Investment tax credit versus production tax credit
As an owner or developer, deciding between ITCs and PTCs is an important decision that should constitute a separate layer to your project planning and analysis. While both ITCs and PTCs offer the same basic system of tax credits for projects, there is a key difference in when and how these credits are applied. ITCs offers the credit upfront, whereas PTCs provide the tax credit annually over the first ten years of the project’s life, based on its output.
PTCs therefore put a bigger burden on a project to meet its planned output requirements, since any shortfall in actual output – compared to the capacity factor the asset was designed for – will reduce the tax credits received.
With this in mind, developers and owners should take the following factors into consideration when making a decision:
- Plant capacity: Generally, the higher the capacity of a plant, the more likely it is to benefit from PTC over ITC
- Financing and capital investment costs: Currently, higher equipment prices due to supply chain constraints – coupled with high borrowing costs – tend to favour ITCs
- DCR eligibility: Projects using domestically sourced materials and equipment receive an additional 10% domestic content bonus; however, the lack of a mature domestic supply chain means meeting the DCR is complex and difficult for solar and battery energy storage systems (wind is better positioned to take advantage of the current DCR requirements)
- Energy Communities Bonus eligibility: Projects located on ‘brownfield sites’, in areas of high unemployment or in areas where coal mines or coalfired power stations were historically sited are eligible for an additional 10% bonus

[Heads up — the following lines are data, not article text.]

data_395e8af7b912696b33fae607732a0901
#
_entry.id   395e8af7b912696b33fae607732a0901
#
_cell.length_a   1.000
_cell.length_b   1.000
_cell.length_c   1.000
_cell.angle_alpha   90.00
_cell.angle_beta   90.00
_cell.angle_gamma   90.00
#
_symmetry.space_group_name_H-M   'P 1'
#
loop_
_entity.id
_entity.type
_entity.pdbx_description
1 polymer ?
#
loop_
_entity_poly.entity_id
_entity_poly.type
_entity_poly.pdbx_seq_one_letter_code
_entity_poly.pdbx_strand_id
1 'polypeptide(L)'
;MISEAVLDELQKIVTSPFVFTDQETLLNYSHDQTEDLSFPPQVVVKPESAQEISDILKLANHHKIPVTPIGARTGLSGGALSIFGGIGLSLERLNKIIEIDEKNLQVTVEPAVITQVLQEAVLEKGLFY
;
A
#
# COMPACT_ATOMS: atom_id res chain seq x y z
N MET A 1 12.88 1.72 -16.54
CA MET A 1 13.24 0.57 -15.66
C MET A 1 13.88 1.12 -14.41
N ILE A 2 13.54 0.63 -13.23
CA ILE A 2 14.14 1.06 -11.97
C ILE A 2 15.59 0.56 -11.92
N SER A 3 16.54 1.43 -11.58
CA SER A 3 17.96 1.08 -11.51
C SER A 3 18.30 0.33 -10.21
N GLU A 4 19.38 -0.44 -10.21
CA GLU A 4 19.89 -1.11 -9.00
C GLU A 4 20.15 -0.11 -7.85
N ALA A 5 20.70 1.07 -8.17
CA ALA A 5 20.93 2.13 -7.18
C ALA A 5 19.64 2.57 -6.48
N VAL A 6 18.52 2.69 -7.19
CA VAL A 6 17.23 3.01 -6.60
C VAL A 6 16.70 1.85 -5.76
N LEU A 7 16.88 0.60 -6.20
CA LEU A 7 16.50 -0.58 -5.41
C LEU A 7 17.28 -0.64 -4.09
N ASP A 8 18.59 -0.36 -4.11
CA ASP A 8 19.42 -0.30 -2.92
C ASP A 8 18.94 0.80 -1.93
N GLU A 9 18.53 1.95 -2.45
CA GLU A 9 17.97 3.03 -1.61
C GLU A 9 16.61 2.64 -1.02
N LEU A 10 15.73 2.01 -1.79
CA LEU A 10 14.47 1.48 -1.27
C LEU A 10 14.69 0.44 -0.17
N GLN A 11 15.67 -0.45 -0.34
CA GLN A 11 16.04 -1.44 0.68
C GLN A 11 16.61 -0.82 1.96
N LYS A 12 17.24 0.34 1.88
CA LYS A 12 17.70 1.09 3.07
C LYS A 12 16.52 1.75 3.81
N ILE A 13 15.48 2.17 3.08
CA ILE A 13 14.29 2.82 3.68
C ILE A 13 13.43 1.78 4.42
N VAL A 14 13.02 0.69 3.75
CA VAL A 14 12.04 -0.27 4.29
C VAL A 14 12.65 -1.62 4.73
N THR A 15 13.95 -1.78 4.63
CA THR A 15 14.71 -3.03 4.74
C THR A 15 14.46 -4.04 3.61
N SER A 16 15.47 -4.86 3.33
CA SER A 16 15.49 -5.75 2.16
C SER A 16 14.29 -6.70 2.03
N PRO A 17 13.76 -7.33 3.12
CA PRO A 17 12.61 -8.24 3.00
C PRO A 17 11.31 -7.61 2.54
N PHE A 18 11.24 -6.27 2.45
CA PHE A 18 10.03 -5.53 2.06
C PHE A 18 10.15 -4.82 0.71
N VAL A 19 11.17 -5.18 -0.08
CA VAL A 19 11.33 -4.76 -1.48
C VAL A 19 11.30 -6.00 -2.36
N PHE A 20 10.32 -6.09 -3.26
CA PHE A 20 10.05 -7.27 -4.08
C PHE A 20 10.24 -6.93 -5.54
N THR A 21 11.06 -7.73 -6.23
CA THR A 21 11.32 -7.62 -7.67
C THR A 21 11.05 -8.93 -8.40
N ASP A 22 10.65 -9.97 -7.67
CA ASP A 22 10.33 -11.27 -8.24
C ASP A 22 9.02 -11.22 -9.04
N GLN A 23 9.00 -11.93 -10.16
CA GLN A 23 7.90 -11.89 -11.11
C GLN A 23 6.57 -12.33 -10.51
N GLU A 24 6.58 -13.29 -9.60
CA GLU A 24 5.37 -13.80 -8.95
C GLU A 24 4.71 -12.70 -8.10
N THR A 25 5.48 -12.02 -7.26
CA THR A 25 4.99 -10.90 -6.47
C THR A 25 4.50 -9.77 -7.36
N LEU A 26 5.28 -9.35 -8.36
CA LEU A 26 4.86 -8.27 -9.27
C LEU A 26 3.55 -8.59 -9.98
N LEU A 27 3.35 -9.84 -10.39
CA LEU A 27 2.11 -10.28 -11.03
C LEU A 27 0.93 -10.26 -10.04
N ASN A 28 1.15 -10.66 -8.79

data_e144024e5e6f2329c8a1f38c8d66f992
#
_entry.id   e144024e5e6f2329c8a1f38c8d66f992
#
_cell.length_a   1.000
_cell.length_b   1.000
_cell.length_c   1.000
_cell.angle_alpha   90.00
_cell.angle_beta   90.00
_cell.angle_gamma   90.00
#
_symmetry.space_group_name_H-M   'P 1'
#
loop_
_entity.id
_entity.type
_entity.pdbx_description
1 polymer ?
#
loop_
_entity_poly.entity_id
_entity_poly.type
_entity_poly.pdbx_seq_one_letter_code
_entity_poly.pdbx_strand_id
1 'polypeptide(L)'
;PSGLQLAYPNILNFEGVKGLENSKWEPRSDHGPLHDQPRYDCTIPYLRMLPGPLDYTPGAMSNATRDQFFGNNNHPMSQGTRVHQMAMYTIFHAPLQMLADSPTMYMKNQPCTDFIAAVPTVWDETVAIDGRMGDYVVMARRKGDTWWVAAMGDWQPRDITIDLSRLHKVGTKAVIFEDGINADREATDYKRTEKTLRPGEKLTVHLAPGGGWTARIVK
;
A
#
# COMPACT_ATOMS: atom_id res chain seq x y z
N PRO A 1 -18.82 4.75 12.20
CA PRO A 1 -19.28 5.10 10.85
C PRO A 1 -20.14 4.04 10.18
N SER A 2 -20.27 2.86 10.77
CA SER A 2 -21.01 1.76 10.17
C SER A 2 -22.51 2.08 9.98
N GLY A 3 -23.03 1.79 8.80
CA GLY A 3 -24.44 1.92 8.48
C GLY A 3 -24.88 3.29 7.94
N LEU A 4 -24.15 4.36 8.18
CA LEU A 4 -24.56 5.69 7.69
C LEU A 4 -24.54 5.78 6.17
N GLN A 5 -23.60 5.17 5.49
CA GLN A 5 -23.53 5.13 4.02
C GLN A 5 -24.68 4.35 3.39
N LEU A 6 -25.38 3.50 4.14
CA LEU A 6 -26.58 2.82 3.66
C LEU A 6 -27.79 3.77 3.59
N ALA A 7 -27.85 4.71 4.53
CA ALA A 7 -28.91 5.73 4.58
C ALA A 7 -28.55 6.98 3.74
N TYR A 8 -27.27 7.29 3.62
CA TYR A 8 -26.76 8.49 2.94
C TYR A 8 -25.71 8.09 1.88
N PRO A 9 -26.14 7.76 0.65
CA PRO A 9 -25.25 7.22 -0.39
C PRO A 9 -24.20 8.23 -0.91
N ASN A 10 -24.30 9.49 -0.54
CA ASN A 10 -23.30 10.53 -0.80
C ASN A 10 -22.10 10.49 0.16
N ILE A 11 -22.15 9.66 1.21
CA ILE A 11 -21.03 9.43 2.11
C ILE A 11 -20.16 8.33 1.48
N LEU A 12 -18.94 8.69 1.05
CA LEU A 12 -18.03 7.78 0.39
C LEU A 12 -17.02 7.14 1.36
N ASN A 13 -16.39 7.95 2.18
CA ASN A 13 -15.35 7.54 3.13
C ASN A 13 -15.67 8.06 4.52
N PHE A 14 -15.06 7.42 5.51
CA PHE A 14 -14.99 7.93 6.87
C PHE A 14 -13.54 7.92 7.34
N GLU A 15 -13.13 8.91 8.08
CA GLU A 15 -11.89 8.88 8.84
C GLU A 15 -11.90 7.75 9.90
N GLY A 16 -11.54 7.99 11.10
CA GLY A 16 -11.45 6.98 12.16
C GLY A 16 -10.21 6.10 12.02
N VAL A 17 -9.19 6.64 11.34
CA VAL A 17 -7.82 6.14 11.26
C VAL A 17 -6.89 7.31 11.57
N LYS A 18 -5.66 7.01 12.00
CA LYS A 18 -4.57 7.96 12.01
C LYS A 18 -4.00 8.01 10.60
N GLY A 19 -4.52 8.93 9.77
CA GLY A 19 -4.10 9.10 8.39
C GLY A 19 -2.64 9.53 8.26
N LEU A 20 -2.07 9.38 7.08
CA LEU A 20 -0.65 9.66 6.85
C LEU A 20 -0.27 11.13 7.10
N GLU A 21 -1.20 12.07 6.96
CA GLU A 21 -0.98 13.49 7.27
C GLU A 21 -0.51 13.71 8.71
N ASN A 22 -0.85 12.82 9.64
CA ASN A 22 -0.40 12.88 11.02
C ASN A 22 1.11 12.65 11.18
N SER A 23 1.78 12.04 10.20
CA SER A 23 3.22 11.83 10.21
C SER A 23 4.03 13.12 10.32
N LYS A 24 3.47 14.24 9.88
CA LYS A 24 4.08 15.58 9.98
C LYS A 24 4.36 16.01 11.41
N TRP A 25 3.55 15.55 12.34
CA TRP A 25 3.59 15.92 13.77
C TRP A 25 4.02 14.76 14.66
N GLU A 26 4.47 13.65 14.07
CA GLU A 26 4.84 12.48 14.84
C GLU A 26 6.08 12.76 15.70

- Impact of delays or curtailment: Uncertainty, particularly in terms of supply chain issues, means developers and owners need to take great care in managing potential delays and disruptions to projects; this is an even bigger issue when opting for PTCs, as any delay or reduction in scope will create a corresponding delay in receiving tax credits or a reduction in the amount received
In general, ITCs involve less risk as well as offering immediate access to capital – under ITC rules, a project that meets labour requirements can receive 30% of total build costs upfront. Unsurprisingly, then, developers are currently tending to favour the ITC route.
However, it’s essential to deal with each project on its own merits. If a project has strong resource availability and anticipated production levels are high, the benefits of being able to realise tax credits over a 10-year time horizon may ultimately be more compelling.
Decision makers should also keep in mind that the dynamics between the factors involved, including materials, equipment and financing costs, are constantly changing. It’s therefore important to keep checking the pulse of the market right up to the point at which a final decision is made.
The incentives on offer for renewables projects under the IRA provide an important boost to the sector. However, assessing the opportunities and risks involved to ensure you make the best choice for a particular project is complex. Wood Mackenzie’s Supply Chain Intelligence team can leverage a vast array of information and expertise, from renewables project spend data to commodity cost forecasting, to advise and support you in making the right decision.